These industries collapsed in the aftermath of World War II due to the failure to introduce mechanisation, although the automated Chilton Tile Factory, which produced up to 5 million tiles each year, lasted until 1968.[86] The importance of the Bath Brick declined with the advent of detergents and other cleaning products. Dunware ponds used to make bricks and can still be found along the paths.

Everything you need to know about becoming a student at the College

Historically, the town had a politically radical tendency. The Battle of Sedgemoor, where the Monmouth Rebellion was finally crushed in 1685, was fought nearby. Notable buildings include the Church of St Mary and the house in Blake Street, largely restored, which was the birthplace of Admiral Blake in 1598, and is now the Blake Museum. The town has an arts centre and plays host to the annual Bridgwater Guy Fawkes Carnival.

Castle Street was used as a location in the 1963 film Tom Jones.[132] Horror writer and film journalist Kim Newman was educated at Dr Morgan's school in Bridgwater, and set his 1999 experimental novel Life's Lottery in a fictionalised version of the town (Sedgwater).[133] A sailor who had sailed "from Bridgwater with bricks" and found "There was lice in that bunk in Bridgwater" features in James Joyce's Ulysses (Chapter 16).[134]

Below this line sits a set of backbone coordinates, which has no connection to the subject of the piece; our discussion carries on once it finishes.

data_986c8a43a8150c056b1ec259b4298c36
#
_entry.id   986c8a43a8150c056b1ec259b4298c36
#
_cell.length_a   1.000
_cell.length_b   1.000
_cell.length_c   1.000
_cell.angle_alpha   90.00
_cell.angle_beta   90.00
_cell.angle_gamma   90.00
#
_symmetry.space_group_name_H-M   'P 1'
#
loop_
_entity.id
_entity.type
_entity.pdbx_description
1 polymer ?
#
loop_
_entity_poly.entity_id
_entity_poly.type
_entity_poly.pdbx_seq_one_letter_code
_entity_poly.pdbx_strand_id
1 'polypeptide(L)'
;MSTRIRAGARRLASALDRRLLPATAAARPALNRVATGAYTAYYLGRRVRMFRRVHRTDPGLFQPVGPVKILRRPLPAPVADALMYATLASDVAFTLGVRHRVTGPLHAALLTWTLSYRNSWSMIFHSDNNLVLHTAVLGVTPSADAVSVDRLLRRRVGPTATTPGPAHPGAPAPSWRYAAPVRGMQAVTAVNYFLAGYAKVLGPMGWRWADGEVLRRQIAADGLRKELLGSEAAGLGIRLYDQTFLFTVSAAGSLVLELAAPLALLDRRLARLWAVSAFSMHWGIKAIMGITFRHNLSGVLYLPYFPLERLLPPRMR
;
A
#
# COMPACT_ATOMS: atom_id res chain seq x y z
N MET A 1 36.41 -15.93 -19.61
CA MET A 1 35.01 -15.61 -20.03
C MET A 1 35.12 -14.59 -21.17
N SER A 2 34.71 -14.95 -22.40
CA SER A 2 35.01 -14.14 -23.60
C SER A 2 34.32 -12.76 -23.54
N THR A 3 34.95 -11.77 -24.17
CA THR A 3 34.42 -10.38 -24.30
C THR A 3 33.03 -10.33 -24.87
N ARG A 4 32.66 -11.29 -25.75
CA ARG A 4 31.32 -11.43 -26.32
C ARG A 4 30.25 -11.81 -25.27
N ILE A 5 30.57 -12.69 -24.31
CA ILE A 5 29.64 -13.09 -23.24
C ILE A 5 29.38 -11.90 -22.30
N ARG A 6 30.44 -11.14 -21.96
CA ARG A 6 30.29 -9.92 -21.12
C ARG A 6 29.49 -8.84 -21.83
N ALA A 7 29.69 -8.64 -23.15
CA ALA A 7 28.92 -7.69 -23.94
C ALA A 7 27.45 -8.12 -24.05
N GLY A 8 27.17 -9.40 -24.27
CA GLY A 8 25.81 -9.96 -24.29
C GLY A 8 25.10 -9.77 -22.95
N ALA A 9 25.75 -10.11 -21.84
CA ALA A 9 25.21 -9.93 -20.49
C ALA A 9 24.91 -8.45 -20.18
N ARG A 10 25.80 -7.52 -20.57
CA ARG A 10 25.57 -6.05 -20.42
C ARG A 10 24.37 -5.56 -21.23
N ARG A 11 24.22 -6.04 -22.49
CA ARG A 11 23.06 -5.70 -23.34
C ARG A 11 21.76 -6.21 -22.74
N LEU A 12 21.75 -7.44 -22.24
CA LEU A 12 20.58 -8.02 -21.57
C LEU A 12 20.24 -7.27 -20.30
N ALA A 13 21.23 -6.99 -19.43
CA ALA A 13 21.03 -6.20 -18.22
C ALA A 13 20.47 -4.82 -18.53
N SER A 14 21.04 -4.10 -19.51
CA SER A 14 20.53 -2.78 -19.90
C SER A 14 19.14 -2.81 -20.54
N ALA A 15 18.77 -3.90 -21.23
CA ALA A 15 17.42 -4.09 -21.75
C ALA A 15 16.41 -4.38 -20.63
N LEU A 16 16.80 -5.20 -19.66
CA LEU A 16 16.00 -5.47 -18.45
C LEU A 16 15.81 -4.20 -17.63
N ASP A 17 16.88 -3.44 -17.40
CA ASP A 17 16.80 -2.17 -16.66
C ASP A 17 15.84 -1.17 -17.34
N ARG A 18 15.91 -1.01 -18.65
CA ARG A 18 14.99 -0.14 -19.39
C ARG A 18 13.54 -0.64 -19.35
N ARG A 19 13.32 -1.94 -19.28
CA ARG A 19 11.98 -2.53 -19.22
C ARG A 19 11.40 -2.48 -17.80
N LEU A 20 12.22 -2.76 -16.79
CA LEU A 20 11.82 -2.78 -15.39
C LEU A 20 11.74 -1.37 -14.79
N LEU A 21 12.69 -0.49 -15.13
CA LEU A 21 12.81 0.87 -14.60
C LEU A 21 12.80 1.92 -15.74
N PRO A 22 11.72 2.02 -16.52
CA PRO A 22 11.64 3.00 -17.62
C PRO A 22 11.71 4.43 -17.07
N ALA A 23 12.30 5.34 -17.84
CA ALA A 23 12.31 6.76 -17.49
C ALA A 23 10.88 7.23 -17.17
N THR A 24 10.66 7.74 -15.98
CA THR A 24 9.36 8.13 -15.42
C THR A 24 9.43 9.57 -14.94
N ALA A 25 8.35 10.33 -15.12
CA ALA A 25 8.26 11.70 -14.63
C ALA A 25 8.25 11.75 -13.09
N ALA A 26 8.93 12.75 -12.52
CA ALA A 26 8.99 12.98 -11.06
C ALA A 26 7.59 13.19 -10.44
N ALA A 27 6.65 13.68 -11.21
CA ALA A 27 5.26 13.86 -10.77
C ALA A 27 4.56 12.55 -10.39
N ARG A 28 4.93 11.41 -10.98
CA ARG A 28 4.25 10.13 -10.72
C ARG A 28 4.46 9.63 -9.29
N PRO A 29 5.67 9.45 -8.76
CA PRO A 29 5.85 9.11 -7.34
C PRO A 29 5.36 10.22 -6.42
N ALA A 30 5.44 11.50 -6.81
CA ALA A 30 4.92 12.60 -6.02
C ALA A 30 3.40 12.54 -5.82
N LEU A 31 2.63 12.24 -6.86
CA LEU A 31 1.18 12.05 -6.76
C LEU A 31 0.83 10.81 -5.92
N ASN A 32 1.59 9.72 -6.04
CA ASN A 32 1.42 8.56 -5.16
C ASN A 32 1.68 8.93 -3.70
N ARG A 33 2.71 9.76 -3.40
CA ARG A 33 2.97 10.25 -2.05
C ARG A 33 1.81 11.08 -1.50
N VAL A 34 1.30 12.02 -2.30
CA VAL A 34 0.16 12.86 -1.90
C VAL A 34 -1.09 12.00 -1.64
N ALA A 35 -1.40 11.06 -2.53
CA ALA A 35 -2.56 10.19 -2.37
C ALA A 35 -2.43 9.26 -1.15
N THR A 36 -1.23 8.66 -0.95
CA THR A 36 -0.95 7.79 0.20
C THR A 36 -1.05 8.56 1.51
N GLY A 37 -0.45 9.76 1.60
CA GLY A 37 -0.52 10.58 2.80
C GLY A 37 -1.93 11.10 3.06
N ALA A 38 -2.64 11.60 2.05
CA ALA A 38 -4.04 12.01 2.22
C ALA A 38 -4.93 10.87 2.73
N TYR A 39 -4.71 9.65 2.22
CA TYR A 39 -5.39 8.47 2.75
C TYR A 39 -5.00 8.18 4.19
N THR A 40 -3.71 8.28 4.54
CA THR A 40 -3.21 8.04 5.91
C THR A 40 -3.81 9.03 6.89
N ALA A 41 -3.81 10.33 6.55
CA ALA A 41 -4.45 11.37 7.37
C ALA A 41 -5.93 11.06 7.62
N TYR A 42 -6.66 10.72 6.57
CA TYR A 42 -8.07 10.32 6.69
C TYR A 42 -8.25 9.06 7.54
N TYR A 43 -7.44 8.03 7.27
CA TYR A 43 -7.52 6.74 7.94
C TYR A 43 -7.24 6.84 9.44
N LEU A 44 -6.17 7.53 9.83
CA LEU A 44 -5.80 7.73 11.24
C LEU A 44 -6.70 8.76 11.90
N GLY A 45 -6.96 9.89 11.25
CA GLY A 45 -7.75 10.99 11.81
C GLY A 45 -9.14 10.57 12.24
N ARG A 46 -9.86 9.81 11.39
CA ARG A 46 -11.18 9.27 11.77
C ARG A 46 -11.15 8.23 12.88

The Chandos Glass Cone was built in 1725 as a glasswork firing kiln by James Brydges, 1st Duke of Chandos as part of an industrial development. After a short period of use for glassmaking it was converted for the production of pottery, bricks and tiles, which continued until 1939. The majority of the brickwork cone was demolished in 1943. The bottom 2.4 metres (7 ft 10 in) has been preserved and scheduled as an ancient monument.[31][32][33]